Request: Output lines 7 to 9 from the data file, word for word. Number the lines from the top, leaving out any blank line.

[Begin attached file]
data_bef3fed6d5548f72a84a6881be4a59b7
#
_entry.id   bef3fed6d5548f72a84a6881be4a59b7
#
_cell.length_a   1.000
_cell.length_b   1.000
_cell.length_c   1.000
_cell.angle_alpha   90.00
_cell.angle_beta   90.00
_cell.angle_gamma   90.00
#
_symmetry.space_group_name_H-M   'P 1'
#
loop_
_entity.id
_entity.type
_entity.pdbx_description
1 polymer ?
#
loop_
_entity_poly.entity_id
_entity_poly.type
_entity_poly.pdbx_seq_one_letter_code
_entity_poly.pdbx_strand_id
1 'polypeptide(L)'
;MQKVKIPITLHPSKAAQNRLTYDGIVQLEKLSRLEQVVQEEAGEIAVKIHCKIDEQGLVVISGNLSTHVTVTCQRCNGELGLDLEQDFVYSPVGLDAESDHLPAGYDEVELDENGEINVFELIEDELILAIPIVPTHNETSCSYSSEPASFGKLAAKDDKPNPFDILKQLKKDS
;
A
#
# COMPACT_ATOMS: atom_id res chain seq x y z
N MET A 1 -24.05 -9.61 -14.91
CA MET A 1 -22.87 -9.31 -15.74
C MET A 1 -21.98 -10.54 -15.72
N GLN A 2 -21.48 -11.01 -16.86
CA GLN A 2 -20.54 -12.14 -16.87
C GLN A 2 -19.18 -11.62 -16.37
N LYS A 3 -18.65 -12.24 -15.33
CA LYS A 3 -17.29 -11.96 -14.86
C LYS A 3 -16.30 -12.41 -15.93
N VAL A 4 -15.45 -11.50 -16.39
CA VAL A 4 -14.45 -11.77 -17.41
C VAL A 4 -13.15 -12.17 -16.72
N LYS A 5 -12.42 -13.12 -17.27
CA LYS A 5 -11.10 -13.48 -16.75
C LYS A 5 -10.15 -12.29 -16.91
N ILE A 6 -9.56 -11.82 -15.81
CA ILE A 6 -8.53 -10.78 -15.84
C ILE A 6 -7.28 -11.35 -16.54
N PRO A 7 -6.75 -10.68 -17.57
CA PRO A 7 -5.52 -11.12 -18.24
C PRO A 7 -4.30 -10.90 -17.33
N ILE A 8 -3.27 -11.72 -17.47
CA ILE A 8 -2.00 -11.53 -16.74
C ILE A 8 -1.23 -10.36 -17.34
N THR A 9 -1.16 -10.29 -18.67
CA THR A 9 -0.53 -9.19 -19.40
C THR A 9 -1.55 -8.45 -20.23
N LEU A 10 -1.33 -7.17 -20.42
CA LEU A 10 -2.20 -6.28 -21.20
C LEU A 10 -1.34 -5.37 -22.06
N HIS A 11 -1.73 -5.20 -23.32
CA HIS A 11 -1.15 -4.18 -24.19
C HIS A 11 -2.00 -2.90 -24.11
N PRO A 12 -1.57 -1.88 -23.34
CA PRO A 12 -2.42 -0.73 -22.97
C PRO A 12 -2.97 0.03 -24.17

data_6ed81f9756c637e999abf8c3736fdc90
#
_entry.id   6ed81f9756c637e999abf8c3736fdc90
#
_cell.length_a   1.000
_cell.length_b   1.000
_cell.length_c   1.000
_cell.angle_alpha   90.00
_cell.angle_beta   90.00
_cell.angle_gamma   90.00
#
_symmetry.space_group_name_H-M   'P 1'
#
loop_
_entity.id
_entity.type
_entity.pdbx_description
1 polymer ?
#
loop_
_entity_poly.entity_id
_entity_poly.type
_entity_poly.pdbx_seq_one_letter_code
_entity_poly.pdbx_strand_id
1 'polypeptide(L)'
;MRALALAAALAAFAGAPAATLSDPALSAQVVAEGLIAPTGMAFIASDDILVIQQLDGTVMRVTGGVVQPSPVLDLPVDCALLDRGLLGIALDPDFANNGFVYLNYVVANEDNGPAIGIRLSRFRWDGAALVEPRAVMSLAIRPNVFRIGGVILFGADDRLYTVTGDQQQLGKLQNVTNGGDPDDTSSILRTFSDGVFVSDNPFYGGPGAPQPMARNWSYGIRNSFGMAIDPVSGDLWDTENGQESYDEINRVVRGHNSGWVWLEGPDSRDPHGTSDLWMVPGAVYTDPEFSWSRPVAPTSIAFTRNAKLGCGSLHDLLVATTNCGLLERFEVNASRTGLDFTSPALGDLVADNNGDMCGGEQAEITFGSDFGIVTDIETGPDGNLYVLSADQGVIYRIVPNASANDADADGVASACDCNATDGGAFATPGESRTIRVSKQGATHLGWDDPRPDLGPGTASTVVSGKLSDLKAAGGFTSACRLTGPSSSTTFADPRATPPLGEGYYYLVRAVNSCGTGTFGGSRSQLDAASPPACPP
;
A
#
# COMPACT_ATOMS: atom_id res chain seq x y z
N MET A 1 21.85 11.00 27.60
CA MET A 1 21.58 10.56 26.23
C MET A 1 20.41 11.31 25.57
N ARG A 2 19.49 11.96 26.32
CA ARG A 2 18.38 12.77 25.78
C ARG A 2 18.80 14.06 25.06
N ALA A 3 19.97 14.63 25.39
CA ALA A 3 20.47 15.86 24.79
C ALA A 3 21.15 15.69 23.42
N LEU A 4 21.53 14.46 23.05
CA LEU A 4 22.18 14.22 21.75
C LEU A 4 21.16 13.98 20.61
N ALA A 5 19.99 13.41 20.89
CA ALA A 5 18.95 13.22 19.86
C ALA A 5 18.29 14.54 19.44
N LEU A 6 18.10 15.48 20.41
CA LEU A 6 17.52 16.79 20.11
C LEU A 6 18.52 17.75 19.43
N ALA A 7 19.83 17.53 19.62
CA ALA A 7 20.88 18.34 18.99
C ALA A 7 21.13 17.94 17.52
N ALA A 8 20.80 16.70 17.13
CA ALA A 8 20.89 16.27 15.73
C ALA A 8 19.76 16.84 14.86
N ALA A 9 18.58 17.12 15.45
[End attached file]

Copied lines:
_cell.length_c   1.000
_cell.angle_alpha   90.00
_cell.angle_beta   90.00